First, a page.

Luke 17:1-10

Unfruitful Tree and Servants Duty Detail Unfruitful Tree and Servants Duty Unfruitful Tree and Servants Duty Detail
"The Unfruitful Fig Tree and the Servants Duty" by Kazakhstan Artist Nelly Bube.


Is there a logical sequence among the subparagraphs in verses 1-10? The writer of these notes assumes that there is logical sequence. The items are not merely picked or chosen by Luke from some outside source.

Chapters 15:1 to 17:10 form a larger section. In 15 Jesus spoke the three parables in answer to the Pharisees and Scribes who were grumbling. At 16:1 Jesus addresses the disciples. At 16:14 the Pharisees despise Jesus and He again speaks to them. In 17:1 Jesus addresses "the disciples," obviously more than the Twelve because in verse 5 He addresses the Apostles in particular. Jesus alternately addresses His friends and His enemies. In our text headdresses His friends.

Luke 17:1 Jesus said to his disciples: "Things that cause people to sin are bound to come, but woe to that person through whom they come.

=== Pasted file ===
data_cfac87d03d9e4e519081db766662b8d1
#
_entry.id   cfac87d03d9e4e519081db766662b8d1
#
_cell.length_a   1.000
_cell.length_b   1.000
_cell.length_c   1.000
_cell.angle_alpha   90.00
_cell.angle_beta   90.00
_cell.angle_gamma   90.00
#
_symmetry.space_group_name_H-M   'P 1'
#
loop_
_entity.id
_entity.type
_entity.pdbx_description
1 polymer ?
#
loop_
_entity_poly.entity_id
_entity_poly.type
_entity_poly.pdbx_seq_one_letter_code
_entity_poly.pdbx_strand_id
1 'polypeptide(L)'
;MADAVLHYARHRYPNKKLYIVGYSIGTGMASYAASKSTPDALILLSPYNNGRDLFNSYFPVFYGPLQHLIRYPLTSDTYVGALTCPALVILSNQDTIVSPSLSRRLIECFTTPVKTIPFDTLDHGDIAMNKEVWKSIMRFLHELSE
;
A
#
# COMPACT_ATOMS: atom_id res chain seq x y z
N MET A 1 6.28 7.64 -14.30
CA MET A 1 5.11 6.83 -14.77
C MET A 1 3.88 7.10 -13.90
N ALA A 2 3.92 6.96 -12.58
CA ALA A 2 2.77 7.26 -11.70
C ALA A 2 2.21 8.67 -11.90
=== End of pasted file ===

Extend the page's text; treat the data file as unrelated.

As noted above, "disciples" likely means more than the Twelve. Things happen because of the fallen estate of human beings and the work of Satan. "Offenses" in Biblical language mean those attitudes and actions of people which kill faith in other people. Some translate: "temptations to sin," or "things that make people fall into sin."

"Things" originally meant the little stick in an animal-trap to which the bait was attached. When the stick was disturbed, the animal was trapped. The application is clear. The point is that the one who causes the things is wholly responsible, in fact is condemned. For the meaning compare the beatitudes at 6:20-23 with the woes at 6:24-26.

Arndt: Soul-murder will be committed. It should be noted that at no point is the language of our Lord more severe than when He speaks of this sad subject.

Why did Jesus say this at this point? Because from 15:1 to 16:31 the Pharisees and Scribes, who were self-righteous, avaricious, an abomination in Jesus' estimation and were despising Moses and the prophets, were scandalous in their attitude to these immature Christians whom Jesus was addressing.

Luke 17:2 It would be better for him to be thrown into the sea with a millstone tied around his neck than for him to cause one of these little ones to sin.

But it is plain from verses 2-4 that Jesus warns Christians too about not being scandalous toward other Christians.

Stoeckhardt: The Christians are to take heed that they do not sin against each other, because in the fellowship of Christians there is sinning also.

"It would be better" means "it is profitable." It is translated "it were better," or "it would be better." But the text is present indicative, not subjunctive or potential indicative.